Equal opportunity for political influence in democratic problem-solving
- How can democratic governance both incorporate high-quality outcomes and preserve equality of status and voice in decision-making? This dissertation contributes to liberal democratic theory by examining democracy's ability to solve collective problems. Solving a collective problem well through majority rule requires identifying and weighting competent input more heavily. Constructive political inequality (CPI) is what I call the unequal political influence that is necessary to solve collective problems well. CPI and the disagreement about the best means to a solution are beneficial parts to solving collective problems, yet neither are well-accommodated in contemporary liberal democratic theory. The democratic problem-solving framework I develop here presents itself as a hybrid of the two prevailing approaches in liberal democratic theory: the aggregative conception developed by Schumpeter ( 1962) and Riker (1982) on one hand, and deliberative democracy developed by Cohen (1989) and others on the other hand. Equal opportunity is often relied upon to govern political influence through persuasion, but existing accounts of the principle do not sufficiently distinguish equal opportunity from equality of outcomes, the role of individual choice to be politically influential, and a statistically equal chance for influence. I show that equal opportunity is different from its colloquial use as merely a principle of non-discrimination. An appropriately specified conception of equal opportunity yields a basis for non-discrimination as well as a basis of explicit discrimination. To show how this new conception of equal opportunity for political influence can be applied to actual electoral reform proposals, I examine the use of vouchers to fund elections and the use of mini-publics to influence public opinion. Equal opportunity for political influence, appropriately specified, contributes to a better theoretical framework to motivate each of these reform proposals.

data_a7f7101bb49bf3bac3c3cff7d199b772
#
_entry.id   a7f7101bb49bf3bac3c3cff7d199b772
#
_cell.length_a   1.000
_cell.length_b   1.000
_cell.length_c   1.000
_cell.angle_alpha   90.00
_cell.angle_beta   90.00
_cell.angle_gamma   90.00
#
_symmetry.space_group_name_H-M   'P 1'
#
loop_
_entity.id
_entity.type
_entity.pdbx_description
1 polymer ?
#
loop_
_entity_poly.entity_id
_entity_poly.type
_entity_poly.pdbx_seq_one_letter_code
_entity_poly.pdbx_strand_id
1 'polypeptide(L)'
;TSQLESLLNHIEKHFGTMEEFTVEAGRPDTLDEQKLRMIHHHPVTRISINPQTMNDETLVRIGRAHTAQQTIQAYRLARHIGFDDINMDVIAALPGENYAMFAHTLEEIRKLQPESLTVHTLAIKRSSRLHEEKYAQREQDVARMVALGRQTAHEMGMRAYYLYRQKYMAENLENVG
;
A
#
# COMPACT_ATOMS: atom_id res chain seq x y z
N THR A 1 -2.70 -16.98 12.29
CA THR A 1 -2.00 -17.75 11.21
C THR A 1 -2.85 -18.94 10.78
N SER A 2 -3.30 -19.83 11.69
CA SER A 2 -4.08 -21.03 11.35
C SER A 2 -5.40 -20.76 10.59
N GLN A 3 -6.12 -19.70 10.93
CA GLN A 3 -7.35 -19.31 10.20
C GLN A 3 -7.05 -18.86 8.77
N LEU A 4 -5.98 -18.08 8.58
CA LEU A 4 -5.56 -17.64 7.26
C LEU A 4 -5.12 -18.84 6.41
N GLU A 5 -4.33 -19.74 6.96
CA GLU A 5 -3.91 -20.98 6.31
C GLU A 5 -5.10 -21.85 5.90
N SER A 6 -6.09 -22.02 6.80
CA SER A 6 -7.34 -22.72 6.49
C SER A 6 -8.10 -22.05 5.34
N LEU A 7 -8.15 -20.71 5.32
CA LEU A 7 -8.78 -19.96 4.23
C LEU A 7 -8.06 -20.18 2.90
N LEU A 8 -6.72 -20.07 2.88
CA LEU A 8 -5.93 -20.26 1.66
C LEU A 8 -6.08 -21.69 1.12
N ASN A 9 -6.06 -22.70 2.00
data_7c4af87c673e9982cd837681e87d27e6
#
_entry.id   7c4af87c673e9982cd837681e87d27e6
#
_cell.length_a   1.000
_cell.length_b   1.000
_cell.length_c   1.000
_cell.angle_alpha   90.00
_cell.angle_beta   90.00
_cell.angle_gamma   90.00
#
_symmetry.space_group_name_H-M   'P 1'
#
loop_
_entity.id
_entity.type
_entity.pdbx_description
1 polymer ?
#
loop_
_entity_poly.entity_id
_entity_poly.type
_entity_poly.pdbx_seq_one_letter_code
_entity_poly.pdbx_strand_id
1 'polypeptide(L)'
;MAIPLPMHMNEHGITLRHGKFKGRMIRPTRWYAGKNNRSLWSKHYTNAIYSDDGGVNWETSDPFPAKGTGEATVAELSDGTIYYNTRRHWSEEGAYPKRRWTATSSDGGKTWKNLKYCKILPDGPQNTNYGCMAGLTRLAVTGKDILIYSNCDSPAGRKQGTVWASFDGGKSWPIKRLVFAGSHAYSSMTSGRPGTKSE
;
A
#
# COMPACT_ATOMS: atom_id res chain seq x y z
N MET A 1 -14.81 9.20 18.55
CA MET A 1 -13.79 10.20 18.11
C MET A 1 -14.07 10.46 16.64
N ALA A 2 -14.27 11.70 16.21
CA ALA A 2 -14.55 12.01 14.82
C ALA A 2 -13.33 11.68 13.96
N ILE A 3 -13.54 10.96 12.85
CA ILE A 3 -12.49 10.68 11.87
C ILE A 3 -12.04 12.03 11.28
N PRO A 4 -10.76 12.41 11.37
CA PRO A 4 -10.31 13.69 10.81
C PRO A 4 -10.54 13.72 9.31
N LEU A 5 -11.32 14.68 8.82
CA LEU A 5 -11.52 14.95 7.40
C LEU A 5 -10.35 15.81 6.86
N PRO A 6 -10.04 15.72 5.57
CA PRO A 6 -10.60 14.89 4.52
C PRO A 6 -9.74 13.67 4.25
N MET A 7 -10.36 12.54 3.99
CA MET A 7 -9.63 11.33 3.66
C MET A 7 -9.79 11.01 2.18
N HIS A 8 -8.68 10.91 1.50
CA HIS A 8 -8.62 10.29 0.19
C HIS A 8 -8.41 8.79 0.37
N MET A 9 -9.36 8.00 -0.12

|Type of resource
|electronic; electronic resource; remote
|1 online resource.
|Mendez, Ariel Tree
|Stanford University, Department of Political Science.
|Statement of responsibility
|Ariel Tree Mendez.
|Submitted to the Department of Political Science.
|Thesis (Ph.D.)--Stanford University, 2016.
- © 2016 by Ariel Tree Mendez
- This work is licensed under a Creative Commons Attribution Non Commercial 3.0 Unported license (CC BY-NC).
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